Minor discrepancies at heart of GOP effort to overturn vote

FILE - In this Oct. 26, 2019, file photo, a polling site inspector processes a voter using the new E-Poll Book tablet, during early voting at Brooklyn's Clara Barton High School in New York. Electronic poll books are computer software used in polling places on Election Day. The software allows election inspectors to look up a voters registration record, confirm the registration is correct and assign a ballot to that voter. (AP Photo/Bebeto Matthews, File) (Bebeto Matthews, Copyright 2019 The Associated Press. All rights reserved.)

DETROIT – Poll book problems, unbalanced precincts and false reads are at the heart of the Republican Party's long shot efforts to toss out thousands of votes in Detroit and other largely Black cities that contributed to Joe Biden's victory in Michigan.

Experts say those issues are present in all elections and almost never indicate any serious threat to the integrity of the results.

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There has been no evidence of widespread voting fraud in Michigan or any other state. And federal and state officials from both parties have declared the 2020 election safe and secure. But President Donald Trump and his allies have spent two weeks raising false claims of fraud, pressuring Republican officials and refusing to concede to Biden.

A state canvassing board is expected to begin certifying election results Monday from each of Michigan’s 83 counties, including Wayne County, where two Republican county canvassers this week grudgingly certified the election after noting what they called ballot “discrepancies” in Detroit precincts.

Some answers to basic questions about the canvassing and certification process:


A: Republicans Monica Palmer and William Hartmann, who sit on a Wayne County election board, initially tried to block routine certification of the vote and then reversed themselves, only to try again to revert to their original position — something the Michigan secretary of state says cannot be done.

Palmer and Hartmann were appointed in May by the county clerk, a Democrat. They were recommended by the Republican Party to fill spots after two other Republicans on the board resigned, according to the county.

Palmer cited claims that certain Detroit precincts were out of balance, meaning that absentee ballot books did not match the number of ballots cast. Hartmann said he changed his vote to certify the election because canvassers agreed to seek an audit of Detroit’s election performance.


A: Electronic poll books are computer software used in polling places on Election Day. The software allows poll workers to look up a voter’s registration record, confirm the registration and assign a ballot to that voter. This automates the typical paper process. After the election, the software generates reports to complete the official precinct record, which is a paper poll book, and a voter history file.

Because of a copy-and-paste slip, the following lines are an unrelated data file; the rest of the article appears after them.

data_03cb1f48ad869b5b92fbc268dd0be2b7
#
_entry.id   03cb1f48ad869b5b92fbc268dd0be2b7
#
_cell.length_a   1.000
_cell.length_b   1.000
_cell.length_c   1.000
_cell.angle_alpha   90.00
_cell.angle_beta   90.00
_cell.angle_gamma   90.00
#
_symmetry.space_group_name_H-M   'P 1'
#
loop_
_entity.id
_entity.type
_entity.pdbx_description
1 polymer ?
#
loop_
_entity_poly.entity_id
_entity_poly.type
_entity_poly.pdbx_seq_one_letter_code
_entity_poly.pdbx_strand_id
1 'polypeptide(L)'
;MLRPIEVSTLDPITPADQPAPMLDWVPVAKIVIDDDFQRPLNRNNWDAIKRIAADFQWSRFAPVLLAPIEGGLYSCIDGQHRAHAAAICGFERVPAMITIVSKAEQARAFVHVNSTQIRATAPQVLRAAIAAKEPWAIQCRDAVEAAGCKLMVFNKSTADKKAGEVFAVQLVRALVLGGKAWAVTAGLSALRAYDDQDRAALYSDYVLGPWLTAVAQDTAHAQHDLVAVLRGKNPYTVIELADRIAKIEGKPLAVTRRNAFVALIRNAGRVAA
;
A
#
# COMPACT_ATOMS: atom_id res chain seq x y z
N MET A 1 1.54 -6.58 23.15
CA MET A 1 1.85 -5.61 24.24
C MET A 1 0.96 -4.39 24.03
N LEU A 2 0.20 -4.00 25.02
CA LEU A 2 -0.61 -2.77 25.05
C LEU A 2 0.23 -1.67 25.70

A: A precinct is said to be out of balance when the total number of ballots tabulated and the total number of voters who were issued a ballot do not agree. Fixes include verifying that all absentee ballots have been processed and tabulated by going through return envelopes and verifying that every absentee voter is included in the poll book total.

“Somebody opened the ballots and counted them,” said Michael Traugott, a research professor in the Center for Political Studies at the University of Michigan. “They know how many ballots there were. Then they counted the votes for the candidates, and they don’t match exactly.”

The Republican canvassers “got hung up about the city of Detroit,” Traugott said.


A: False reads is a term used to describe any situation where the tabulator rejects a ballot due to a correction such as an erasure, a stray mark or an invalid write-in vote. Ballots rejected as blank may also be the result of a false read if a voter has made an improper mark or used an improper marking tool.


A: Traugott says if a voter gets handed a ballot and then has to wait in line and leaves, that throws off the total vote count. Other potential problems include ballot scanners that get jammed or ballots that cannot be read because voters filled them out improperly.


A: The audits are reviews of procedures performed before, during and after an election. They include a review of voted ballots with a hand tally of select contests. The review of voted ballots will verify that the equipment used to count votes worked properly and yielded an accurate result.


A: Palmer’s and Hartmann’s concerns are sure to be brought up next week during the statewide canvassing. There are two Republicans and two Democrats on the state Board of Canvassers, meaning another 2-2 deadlock could occur.

The issue would then go before the Michigan Court of Claims, according to former Michigan Elections Director Chris Thomas.

Thomas, who served as an advisor to the Detroit city clerk for the general election, said the 172,000 absentee ballots received and processed by the city likely caused some problems in Detroit.

“I think there’s a volume issue in Detroit that no other jurisdiction deals with,” Thomas said.

To handle the massive amount of ballots, the city clerk’s office also brought on a “lot of new people who have never” done that kind of election work before, Thomas added.

“We’ve seen nothing nefarious going on,” he said.

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